* QUESTION 3: - Try to create a new tree tree2 from the file tree.txt. Hint: use the newick object
      *          You can visualise this tree using NJplot, TreeView, dendroscope....
      * ----------------
      */ 
  
     /* We can find a node in a tree looking for its name or id: they need to be unique!*/
  
     //   cout << "The name of the taxon whose name is Zea is: " << (tree2->getNode("Zea"))->getName()<< "...bravo!\n";;
 
     /* ----------------
      * QUESTION 4: - Reroot tree2 on the taxon whose name is Brachyp. Hint: you need to define a new outgroup
      *          Print tree2 to check
      * ----------------
      */
    
     /* ----------------
      * QUESTION 5: - Create a new tree tree3 from the file tree2.txt and use the Grafen's method to initialize branch lengths.
      * ----------------
      */
    
     /* We can combine trees into a larger one. We add tree3 as subtree son of the father of the taxon whose name is Zea.
      *  We need to reset the id of all nodes because, merging the two trees, we can have an id more than once!
      */ 
    
     //     TreeTemplate<Node> * tree3 = print->read("tree2.txt");
     //     Node * temp = tree2->getNode("Zea")->getFather();
     //     temp->addSon(tree3->getRootNode());
     //     tree2->resetNodesId();
     //     print->write(* tree2,cout);
    
     /*We can also make a copy of a tree*/
    
     //     TreeTemplate<Node> * tree4 = tree2->clone();
        
     /* ----------------
      * QUESTION 6: - Try to  modify tree4, change taxon names or branch lenghts.... Use the documentation of the class 
      *               TreeTemplate and TreeTemplateTools to find some ideas. Have fun!
      *          Then print tree2 and tree4. What you notice?
      * ----------------
      */
    
     /* The function collapseOnTree is an example of how easy is to manipute trees in Bio++
      * It collpses all branches with a boostrap value < to a threshold
      */
     
     //      float threshold = 10;
     //      collapseOnTree(* tree1, threshold);
     //      print->write(* tree2,cout);
     //      delete tree2;
     
     /* ----------------
      * QUESTION 7: - Try to understand how collapseOnTree works and (I know, it's difficult)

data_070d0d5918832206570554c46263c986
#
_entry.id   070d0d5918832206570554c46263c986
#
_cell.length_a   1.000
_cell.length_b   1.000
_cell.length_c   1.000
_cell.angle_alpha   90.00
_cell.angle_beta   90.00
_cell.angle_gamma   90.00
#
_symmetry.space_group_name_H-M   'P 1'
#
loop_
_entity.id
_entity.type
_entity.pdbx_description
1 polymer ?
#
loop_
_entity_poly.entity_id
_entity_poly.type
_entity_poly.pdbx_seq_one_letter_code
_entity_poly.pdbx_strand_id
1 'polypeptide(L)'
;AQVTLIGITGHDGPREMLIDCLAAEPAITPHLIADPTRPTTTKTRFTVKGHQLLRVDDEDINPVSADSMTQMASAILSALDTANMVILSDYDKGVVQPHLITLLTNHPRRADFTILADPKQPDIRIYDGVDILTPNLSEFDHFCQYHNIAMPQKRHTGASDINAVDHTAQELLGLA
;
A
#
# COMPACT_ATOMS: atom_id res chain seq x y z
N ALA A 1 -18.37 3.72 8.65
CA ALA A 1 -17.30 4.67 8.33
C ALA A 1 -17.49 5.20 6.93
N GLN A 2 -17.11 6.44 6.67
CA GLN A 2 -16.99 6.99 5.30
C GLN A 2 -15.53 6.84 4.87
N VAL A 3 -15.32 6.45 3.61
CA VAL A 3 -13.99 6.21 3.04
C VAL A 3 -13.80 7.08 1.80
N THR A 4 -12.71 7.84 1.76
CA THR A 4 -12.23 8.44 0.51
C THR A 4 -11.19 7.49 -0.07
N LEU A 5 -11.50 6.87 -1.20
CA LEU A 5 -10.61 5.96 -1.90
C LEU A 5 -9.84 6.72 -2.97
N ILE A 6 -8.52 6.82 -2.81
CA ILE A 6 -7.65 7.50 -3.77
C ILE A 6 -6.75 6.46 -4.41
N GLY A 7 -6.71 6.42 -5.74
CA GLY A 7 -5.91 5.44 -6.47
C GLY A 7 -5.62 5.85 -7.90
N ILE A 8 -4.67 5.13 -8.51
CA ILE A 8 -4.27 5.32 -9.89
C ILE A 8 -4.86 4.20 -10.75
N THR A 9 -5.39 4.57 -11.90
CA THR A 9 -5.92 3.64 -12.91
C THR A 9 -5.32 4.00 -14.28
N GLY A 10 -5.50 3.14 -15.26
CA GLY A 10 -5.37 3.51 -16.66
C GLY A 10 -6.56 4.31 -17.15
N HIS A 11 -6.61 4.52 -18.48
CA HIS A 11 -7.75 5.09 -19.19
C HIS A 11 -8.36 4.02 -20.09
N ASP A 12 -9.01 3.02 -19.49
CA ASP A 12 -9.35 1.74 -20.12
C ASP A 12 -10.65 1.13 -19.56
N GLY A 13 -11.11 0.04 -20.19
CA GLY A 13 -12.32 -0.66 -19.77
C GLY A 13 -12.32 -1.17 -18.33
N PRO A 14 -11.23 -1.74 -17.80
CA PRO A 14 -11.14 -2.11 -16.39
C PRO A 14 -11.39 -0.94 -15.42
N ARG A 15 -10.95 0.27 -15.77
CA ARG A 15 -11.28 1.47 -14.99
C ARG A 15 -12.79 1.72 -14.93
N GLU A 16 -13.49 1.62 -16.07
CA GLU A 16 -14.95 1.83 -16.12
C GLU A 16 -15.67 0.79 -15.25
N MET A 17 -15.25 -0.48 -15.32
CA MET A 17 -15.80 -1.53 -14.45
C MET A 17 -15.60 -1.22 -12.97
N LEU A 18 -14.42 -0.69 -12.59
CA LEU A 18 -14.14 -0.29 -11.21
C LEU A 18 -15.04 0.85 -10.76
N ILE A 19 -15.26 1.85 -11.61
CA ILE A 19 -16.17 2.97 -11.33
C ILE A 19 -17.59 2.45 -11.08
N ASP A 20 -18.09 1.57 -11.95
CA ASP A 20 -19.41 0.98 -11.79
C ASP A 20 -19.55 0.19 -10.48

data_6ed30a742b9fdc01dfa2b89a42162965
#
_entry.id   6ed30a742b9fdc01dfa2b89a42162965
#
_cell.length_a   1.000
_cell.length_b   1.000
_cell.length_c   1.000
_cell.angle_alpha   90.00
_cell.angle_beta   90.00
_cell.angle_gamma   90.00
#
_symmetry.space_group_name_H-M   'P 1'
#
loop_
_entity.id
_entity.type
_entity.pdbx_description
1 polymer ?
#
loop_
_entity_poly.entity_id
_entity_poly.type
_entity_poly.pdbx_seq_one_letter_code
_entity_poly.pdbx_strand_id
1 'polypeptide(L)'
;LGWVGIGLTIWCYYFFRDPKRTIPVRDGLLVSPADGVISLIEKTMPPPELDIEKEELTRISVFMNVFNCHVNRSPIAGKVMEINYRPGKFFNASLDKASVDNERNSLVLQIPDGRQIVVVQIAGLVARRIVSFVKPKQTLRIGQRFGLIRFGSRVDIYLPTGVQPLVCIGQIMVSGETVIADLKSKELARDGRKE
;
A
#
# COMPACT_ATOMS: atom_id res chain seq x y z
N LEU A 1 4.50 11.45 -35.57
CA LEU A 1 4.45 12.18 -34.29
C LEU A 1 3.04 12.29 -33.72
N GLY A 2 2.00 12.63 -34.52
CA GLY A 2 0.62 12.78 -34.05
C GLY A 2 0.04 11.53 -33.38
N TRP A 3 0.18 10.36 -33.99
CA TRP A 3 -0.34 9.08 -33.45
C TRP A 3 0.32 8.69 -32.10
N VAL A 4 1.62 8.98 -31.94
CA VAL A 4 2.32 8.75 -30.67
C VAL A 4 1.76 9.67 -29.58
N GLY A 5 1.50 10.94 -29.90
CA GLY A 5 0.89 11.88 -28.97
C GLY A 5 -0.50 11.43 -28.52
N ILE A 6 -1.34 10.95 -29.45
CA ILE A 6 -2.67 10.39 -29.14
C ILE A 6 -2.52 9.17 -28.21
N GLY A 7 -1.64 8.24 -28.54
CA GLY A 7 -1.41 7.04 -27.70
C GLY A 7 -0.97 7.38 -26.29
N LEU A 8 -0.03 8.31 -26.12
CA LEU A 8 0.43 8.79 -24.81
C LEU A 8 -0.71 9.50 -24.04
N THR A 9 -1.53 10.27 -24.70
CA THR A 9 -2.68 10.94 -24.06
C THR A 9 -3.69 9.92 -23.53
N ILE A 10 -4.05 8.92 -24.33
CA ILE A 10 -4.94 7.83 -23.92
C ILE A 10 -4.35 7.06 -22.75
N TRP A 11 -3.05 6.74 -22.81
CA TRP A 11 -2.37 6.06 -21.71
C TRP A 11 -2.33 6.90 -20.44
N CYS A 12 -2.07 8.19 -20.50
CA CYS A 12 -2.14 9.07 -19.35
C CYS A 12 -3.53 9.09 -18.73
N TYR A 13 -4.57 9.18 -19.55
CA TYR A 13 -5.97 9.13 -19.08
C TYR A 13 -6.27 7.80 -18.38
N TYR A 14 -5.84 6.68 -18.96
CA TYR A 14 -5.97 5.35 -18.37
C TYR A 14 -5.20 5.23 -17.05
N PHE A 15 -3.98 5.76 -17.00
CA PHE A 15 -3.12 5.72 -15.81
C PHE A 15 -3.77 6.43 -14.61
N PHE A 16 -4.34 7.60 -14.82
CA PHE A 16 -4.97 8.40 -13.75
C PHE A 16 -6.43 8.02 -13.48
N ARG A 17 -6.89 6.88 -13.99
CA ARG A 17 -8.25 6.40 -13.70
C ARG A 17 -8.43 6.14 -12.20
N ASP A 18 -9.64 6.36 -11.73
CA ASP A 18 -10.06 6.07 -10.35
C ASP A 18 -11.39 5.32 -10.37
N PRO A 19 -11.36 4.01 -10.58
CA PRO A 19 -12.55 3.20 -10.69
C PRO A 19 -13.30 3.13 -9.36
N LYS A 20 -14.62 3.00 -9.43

*          define a new function that collapses all branches that are shorter than 
      *              a threshold
      * ----------------
      */
    
     /*Let's read more than a tree in only one line!*/
  
     // vector <Tree *> vecTr;
     // print->read("Orthomam_v1_787trees.trees.txt", vecTr);  
    
     /* With bio++ we can easly compute (strict and majority) consensus trees and MRP supertrees
      */
     // TreeTemplate<Node> * strictConsensusTree = TreeTools::strictConsensus(vecTr,false);
     // TreeTemplate<Node> * majorityConsensusTree = TreeTools::majorityConsensus(vecTr,false);
     // print->write(*strictConsensusTree, cout);
     // print->write(*majorityConsensusTree, cout);
   
     /* Have a look to the documentation: why I defined the result of TreeTools::MRP as an object Tree and 
      * not as an object TreeTemplate<Node>? */
     
     // Tree * MRPTree = TreeTools::MRP(vecTr);
     // print->write(*MRPTree, cout);
   
     /* ----------------
      * QUESTION 8: Compute the robinsonFouldsDistance of majorityConsensusTree and MRPTree
      * ----------------
      */
    
     //     delete strictConsensusTree;
     //     delete majorityConsensusTree;
     //     delete MRPTree;
     //     
     //     for (unsigned int i=0; i< vecTr.size();i++)
     //       delete vecTr[i];
    
     /* This is only a tiny tiny introduction to the data structures for phylogenetics that Bio++ offers. Among other things,
      * an very interesting feature that I use a lot is the possibility to define your personal data structure, adding new 
      * attributes to the standard class Node using the NodeTemplate<NodeInfos> Class Template
      */  
  
   }
 catch(Exception& e)
   {
     cout << "Bio++ exception:" << endl;
     cout << e.what() << endl;
     return(-1);
   }
 catch(exception& e)
   {
     cout << "Any other exception:" << endl;
     cout << e.what() << endl;
     return(-1);
   }
 return(0);

}

</source>